There's no question the action sports and fitness market is booming, which should be good news for both Garmin Ltd. (NASDAQ:GRMN) and GoPro Inc. (NASDAQ:GPRO). But Garmin's stock is still off more than 50% from its all-time high in 2007, and GoPro has been in a funk since a botched product launch in mid-2015.
Both companies have a valuable position in the market, though, and may not be doing everything they can to exploit that position. If they want to be the best they can be, a combination of the two may be the best idea.
Garmin should spin off legacy assets
Garmin splits its business into five segments: outdoor, fitness, marine, aviation, and auto. They are all GPS-based products, which is why Garmin is in the business in the first place, but many segments don't have much alignment from a product or sales channel standpoint. And Garmin could use this as an opportunity to split into legacy assets and growth assets.
The marine, aviation, and auto businesses are really what made Garmin the company it is today, but in 2016, their combined revenue fell 5.4% to $1.65 billion. These are assets that could use similar GPS and mapping capabilities that may not make as much sense with outdoor and fitness products. Spinning these assets off into their own company could allow them to focus on profitability while remaining assets focus on growth.
Growth at Garmin is coming from outdoor and fitness segments, which grew 33% to $546.3 million and 24% to $818.5 million, respectively, in 2016. Garmin's real strength is in activities that need GPS like running, biking, triathlons, golf, and hiking. You may call those action sports, which is GoPro's bread and butter. These are the two segments that I think make sense with GoPro.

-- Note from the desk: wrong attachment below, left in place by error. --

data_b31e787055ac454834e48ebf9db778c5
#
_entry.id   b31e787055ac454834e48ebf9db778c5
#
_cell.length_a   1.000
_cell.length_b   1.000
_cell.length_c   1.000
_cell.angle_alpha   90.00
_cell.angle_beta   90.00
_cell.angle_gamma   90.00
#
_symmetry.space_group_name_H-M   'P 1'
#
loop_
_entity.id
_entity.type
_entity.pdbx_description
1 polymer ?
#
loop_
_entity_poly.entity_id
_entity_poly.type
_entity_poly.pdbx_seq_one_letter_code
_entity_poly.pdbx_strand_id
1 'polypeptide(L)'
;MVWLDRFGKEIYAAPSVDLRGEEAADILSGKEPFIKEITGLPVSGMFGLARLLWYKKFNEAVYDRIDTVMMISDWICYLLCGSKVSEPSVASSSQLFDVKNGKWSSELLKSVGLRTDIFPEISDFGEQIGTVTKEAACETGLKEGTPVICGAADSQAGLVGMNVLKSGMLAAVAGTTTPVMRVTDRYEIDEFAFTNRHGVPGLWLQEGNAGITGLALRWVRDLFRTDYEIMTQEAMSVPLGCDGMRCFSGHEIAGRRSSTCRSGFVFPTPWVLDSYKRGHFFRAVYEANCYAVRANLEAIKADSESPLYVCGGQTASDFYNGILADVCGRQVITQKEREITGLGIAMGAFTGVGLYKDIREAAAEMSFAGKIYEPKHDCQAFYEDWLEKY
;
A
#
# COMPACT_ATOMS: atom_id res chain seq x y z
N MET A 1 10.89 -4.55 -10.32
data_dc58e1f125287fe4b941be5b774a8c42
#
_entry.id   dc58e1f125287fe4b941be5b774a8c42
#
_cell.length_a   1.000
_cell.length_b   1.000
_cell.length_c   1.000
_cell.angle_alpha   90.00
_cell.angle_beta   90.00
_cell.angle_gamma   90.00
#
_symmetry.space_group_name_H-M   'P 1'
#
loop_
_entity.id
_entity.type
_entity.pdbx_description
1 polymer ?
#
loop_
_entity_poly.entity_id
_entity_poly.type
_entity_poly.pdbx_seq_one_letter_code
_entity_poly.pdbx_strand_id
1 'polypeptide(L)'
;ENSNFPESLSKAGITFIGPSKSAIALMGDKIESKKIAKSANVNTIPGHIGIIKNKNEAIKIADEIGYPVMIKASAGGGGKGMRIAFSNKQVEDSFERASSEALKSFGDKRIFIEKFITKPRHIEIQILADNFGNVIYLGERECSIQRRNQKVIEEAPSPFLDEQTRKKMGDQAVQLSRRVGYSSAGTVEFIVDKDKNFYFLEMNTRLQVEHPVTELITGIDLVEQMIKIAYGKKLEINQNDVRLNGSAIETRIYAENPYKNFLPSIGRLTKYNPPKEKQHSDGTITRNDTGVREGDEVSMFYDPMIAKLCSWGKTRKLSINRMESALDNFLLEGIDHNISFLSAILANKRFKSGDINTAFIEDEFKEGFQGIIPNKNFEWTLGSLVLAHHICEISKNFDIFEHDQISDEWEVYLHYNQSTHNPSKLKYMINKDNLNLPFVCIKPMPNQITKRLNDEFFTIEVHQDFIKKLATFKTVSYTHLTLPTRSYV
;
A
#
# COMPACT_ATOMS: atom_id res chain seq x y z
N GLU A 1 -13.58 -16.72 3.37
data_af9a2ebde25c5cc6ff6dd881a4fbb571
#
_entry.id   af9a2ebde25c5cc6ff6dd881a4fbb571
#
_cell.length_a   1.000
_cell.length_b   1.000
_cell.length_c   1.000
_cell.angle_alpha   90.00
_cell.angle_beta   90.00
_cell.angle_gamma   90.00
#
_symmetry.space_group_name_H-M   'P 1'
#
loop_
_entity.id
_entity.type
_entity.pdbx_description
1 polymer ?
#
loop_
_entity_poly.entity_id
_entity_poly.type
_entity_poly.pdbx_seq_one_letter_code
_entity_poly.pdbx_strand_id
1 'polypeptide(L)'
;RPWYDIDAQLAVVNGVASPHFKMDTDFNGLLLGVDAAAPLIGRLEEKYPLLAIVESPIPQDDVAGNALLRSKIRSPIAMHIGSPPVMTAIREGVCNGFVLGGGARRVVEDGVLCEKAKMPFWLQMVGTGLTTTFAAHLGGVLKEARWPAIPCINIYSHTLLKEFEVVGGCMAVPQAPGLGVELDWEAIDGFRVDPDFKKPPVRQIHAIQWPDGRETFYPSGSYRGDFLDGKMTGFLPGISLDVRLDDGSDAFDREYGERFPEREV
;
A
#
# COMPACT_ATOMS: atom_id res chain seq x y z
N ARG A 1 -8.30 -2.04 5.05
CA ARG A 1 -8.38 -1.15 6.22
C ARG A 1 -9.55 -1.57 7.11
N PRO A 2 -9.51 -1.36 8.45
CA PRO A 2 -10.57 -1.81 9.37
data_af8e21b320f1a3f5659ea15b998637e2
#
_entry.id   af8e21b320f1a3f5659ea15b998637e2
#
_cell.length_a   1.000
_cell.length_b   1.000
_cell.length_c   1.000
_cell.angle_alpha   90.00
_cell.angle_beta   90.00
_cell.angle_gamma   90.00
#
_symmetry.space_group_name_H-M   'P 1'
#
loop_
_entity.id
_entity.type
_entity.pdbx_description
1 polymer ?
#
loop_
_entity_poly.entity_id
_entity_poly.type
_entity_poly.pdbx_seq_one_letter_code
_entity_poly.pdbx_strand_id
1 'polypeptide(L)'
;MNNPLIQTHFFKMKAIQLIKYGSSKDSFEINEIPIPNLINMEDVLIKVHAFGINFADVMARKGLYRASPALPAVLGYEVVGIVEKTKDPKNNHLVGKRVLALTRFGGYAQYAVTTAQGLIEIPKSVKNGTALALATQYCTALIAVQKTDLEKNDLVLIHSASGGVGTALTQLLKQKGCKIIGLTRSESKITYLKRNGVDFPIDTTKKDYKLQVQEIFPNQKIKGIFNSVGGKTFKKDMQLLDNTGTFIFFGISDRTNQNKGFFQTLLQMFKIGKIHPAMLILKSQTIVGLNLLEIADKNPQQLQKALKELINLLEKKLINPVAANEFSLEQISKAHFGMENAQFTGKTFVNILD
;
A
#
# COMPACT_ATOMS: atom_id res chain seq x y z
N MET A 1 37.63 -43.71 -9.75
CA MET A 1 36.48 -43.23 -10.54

Why GoPro makes sense with Garmin outdoor/fitness
GoPro is in need of some product synergies so its cameras, and now drone, aren't on an island by themselves. And since it leads the market in action cameras, that could be a nice addition to Garmin.
One of the interesting additions to Garmin's product line recently are action cameras. This is a direct move to take market share from GoPro, and Garmin has an interesting use case. The cameras can capture great data like speed, elevation, and temperature while in use (which you can also get on Garmin watches). You can also use a Garmin watch to take pictures with a Garmin camera.
But Garmin isn't likely going to take the market share lead from GoPro in cameras, so the camera product is a nice addition but won't ever be a major moneymaker.
If you combined Garmin's outdoor and fitness products with GoPro's cameras and drone, you could have an ecosystem of products that worked seamlessly together and had superior capabilities to competing products. Since both companies are targeting much of the same active customers, there's likely a lot of crossover as well.
From an operational standpoint, there could be more synergies as well. Not only could back-office and product development capabilities be streamlined, but both companies could focus their efforts on direct-to-consumer sales. Even in the retail channel, they could offer a compelling product for retailers' shelves.
If Garmin were willing to spin off its marine, aviation, and auto businesses into either another public company or to a buyer, it would make a lot of sense to combine the outdoor and fitness assets with GoPro. Merging durable smartwatches and fitness trackers with action cameras and drones in a seamless ecosystem of products could be a great combination and give both companies a better value proposition.
On their own, neither Garmin nor GoPro has done a lot to excite investors. Maybe mixing the best of the two companies could be a winning combination for consumers and investors alike?